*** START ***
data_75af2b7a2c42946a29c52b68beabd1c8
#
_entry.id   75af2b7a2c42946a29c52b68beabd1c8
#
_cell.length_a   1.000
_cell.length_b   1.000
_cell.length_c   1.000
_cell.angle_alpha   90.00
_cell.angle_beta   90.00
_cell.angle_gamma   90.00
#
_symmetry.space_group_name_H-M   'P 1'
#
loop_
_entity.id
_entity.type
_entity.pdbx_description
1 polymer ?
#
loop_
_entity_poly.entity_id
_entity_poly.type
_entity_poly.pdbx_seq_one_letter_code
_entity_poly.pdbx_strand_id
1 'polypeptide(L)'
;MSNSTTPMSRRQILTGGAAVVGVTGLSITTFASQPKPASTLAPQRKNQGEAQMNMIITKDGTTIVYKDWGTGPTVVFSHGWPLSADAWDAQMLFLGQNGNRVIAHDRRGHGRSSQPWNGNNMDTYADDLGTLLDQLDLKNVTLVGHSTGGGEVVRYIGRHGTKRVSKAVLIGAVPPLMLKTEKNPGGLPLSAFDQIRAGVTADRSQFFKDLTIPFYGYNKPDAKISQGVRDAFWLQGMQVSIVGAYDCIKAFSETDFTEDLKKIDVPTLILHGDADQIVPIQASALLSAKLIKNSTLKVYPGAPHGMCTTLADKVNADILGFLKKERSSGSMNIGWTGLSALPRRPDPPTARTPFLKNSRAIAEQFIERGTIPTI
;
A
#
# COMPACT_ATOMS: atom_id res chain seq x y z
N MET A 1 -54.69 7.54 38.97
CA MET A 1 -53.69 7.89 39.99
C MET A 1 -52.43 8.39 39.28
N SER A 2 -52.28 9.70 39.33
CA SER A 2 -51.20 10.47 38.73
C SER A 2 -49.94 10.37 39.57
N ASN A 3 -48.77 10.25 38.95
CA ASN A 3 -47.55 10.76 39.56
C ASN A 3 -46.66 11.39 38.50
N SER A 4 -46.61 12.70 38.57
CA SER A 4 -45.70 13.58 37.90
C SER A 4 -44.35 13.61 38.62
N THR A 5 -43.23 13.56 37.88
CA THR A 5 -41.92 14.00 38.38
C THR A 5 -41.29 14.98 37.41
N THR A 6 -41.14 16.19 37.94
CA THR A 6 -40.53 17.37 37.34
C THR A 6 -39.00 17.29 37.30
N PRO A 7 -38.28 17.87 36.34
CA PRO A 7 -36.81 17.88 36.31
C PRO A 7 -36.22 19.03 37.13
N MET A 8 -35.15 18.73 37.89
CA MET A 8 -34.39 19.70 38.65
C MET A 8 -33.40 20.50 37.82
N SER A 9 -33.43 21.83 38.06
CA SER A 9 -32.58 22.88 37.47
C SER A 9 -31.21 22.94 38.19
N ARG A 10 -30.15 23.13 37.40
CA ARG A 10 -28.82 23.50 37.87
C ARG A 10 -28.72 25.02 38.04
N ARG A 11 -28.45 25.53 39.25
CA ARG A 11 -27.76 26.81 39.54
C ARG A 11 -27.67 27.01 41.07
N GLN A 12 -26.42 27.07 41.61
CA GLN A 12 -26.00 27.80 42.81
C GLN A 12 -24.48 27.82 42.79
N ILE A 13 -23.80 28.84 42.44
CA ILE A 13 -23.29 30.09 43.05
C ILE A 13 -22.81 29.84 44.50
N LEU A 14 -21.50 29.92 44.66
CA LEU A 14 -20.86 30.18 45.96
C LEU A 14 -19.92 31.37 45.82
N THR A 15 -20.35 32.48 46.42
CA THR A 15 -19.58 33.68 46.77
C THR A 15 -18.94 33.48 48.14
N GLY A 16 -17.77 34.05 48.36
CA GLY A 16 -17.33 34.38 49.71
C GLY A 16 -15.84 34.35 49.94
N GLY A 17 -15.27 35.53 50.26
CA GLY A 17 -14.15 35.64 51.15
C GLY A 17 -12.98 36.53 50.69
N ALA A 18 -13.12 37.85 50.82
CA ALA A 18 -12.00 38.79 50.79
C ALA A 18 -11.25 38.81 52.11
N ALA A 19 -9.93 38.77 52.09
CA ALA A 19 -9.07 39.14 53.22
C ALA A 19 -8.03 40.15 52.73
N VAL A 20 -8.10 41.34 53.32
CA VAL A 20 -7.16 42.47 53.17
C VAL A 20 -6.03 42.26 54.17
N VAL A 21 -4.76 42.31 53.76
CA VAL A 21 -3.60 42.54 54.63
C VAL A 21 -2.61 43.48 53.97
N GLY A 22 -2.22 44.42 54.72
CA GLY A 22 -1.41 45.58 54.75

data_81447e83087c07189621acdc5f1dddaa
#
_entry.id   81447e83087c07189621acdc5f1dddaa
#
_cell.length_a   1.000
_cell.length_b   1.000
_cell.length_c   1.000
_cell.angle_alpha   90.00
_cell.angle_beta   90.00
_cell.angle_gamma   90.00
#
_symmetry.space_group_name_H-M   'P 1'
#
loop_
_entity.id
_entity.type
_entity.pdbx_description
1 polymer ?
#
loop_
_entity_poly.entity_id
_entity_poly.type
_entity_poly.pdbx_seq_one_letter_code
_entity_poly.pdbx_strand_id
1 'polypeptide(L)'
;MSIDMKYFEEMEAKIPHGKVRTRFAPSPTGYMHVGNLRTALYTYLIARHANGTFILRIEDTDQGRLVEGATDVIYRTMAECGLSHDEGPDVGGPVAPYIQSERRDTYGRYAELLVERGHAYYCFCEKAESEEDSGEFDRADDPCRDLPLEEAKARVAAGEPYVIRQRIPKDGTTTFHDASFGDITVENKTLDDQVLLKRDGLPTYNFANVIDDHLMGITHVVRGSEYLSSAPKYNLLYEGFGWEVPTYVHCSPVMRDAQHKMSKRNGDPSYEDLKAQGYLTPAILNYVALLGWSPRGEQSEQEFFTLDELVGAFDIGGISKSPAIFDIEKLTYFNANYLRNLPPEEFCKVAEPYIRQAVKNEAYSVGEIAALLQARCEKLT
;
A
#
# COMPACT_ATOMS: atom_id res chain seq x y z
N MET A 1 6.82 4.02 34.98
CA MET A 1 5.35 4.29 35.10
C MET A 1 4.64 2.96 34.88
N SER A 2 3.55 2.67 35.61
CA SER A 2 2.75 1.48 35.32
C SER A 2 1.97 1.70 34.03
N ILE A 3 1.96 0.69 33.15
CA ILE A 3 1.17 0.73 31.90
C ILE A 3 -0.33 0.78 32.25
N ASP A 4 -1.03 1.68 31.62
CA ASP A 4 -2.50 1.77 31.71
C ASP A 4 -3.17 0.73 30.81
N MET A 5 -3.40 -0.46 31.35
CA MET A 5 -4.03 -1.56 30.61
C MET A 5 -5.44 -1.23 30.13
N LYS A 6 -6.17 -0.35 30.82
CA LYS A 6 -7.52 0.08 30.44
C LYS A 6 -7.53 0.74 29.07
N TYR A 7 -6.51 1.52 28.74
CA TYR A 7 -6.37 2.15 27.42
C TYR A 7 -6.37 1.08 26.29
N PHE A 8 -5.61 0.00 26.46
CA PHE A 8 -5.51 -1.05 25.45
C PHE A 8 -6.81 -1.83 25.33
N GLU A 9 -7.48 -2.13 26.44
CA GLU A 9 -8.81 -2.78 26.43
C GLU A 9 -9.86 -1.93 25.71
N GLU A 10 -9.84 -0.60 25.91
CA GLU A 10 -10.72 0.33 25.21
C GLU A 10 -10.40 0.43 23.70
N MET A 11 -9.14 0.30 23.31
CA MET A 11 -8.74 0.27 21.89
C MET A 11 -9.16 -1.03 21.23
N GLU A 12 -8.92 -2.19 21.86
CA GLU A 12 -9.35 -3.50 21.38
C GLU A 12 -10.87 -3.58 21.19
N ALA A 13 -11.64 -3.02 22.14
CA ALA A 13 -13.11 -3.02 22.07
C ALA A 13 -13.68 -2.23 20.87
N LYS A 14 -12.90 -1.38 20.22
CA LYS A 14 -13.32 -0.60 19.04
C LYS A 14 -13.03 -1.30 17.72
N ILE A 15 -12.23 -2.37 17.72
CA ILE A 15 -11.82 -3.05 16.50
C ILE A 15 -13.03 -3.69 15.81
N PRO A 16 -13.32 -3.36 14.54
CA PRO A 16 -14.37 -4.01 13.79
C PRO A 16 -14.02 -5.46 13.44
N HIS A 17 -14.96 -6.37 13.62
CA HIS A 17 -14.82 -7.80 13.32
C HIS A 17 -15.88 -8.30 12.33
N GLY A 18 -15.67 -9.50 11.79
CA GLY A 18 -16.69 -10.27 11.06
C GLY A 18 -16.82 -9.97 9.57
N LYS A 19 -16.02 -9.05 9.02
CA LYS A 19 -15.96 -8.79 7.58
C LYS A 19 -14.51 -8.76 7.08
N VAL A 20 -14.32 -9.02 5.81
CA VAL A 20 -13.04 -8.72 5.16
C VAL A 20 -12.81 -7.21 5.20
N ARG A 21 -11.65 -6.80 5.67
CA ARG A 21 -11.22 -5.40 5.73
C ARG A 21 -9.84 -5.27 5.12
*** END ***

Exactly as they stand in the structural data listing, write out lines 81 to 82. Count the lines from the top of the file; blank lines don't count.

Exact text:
C GLY A 17 -12.98 36.53 50.69
N ALA A 18 -13.12 37.85 50.82